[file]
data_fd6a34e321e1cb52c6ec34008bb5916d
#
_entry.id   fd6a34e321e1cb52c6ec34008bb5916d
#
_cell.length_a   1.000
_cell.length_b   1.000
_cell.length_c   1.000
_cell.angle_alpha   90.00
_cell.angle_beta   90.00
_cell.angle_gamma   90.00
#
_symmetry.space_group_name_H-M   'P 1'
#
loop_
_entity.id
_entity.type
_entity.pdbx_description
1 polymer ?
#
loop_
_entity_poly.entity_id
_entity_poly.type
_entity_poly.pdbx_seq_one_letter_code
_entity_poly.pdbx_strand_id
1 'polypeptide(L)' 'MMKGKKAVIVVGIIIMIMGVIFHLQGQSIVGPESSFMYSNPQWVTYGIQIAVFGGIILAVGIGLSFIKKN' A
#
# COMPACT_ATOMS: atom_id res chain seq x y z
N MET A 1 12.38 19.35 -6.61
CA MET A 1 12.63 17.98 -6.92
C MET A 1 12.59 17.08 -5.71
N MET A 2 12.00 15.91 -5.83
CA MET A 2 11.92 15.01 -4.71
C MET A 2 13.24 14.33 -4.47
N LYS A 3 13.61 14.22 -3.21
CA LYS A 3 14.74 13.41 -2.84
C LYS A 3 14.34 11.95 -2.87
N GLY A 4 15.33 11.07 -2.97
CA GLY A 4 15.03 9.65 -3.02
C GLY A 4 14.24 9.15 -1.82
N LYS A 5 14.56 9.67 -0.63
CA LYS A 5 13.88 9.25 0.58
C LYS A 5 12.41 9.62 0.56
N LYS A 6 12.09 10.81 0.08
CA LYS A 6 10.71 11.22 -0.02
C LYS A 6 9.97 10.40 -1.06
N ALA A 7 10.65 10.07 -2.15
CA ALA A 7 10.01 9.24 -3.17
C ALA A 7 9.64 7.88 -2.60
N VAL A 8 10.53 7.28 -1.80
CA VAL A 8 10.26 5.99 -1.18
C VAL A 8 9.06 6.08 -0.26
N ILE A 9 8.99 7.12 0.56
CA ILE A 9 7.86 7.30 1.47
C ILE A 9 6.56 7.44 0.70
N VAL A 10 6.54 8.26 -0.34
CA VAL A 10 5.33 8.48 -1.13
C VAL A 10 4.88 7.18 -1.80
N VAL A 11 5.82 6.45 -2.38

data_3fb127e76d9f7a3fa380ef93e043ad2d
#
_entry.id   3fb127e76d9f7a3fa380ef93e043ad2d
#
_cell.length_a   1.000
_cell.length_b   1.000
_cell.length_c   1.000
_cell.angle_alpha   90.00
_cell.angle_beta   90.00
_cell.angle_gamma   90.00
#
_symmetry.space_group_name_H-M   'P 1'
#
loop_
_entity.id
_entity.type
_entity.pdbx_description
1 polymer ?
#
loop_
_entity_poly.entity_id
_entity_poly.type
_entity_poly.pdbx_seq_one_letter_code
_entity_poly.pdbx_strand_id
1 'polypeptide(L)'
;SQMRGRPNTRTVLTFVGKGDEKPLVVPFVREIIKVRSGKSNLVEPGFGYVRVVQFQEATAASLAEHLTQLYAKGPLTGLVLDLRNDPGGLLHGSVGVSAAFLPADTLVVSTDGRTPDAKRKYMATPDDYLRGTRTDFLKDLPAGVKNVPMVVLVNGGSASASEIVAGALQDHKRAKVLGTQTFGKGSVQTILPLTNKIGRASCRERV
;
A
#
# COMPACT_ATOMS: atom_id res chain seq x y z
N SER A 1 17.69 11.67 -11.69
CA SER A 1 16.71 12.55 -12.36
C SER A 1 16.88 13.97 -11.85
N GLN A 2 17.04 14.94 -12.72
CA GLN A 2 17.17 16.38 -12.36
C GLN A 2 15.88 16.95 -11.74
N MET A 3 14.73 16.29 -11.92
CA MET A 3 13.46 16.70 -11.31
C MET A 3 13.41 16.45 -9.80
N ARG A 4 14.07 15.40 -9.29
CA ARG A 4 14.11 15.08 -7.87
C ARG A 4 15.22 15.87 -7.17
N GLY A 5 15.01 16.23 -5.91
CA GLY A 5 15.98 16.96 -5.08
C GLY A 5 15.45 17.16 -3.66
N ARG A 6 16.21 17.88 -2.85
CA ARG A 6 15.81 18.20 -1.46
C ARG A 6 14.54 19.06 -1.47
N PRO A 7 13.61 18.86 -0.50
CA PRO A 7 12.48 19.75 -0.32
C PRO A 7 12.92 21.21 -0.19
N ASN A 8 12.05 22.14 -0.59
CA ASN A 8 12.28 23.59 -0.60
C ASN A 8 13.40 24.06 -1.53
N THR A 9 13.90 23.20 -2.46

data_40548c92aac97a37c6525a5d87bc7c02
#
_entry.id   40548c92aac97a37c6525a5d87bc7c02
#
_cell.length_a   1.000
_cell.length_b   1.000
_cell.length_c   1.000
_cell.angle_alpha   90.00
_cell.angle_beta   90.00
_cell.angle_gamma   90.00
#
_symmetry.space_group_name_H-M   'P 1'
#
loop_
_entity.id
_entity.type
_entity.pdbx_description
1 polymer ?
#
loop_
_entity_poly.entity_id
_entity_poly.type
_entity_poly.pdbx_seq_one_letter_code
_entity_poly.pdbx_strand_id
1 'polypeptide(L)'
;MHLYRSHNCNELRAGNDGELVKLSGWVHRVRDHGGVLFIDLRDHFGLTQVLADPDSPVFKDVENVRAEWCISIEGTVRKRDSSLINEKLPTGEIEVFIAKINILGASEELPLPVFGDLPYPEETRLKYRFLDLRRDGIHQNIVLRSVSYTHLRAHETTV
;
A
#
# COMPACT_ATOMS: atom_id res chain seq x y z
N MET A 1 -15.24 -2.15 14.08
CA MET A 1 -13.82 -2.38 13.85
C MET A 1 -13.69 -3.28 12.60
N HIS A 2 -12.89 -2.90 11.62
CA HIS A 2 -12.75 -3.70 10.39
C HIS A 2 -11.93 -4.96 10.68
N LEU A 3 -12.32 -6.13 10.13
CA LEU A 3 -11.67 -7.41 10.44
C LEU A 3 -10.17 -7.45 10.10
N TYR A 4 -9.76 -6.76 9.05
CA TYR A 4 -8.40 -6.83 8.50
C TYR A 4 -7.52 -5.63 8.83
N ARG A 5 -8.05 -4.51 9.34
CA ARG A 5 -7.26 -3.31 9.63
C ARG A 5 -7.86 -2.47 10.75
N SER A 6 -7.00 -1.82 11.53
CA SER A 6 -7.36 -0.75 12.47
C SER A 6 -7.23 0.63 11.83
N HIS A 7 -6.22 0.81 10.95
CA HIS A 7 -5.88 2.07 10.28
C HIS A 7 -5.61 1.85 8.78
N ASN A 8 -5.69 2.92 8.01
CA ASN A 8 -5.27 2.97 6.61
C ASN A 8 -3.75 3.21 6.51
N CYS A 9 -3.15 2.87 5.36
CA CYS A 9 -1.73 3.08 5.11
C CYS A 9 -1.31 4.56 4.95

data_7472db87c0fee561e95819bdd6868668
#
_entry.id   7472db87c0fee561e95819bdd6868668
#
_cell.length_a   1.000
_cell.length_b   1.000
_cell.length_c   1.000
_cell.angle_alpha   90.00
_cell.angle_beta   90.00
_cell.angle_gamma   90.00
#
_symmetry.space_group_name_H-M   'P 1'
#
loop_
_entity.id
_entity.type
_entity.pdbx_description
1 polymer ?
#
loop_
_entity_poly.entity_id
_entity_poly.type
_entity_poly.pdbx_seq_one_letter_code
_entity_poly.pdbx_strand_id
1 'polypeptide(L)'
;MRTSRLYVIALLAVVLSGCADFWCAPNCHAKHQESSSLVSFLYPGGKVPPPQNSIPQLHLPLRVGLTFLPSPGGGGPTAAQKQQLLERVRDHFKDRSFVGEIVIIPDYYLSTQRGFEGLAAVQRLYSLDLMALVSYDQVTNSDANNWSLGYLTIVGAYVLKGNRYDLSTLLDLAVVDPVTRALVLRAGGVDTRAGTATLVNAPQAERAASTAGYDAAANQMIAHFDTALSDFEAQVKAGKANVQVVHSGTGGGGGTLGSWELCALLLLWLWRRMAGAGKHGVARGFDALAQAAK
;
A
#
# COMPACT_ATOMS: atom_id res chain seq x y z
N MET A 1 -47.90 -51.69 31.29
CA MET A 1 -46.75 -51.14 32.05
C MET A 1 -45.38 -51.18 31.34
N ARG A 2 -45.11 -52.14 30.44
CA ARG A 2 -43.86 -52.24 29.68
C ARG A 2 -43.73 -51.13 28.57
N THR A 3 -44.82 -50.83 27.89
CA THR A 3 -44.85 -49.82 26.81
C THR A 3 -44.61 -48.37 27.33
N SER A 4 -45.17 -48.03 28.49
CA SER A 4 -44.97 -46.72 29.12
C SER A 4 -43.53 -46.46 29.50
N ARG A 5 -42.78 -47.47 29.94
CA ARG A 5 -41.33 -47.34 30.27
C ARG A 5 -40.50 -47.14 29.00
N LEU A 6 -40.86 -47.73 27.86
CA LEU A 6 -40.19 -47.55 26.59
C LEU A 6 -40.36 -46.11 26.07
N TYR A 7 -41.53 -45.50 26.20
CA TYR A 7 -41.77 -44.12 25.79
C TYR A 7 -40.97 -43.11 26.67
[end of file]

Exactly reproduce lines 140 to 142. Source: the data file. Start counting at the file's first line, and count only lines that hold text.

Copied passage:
;
A
#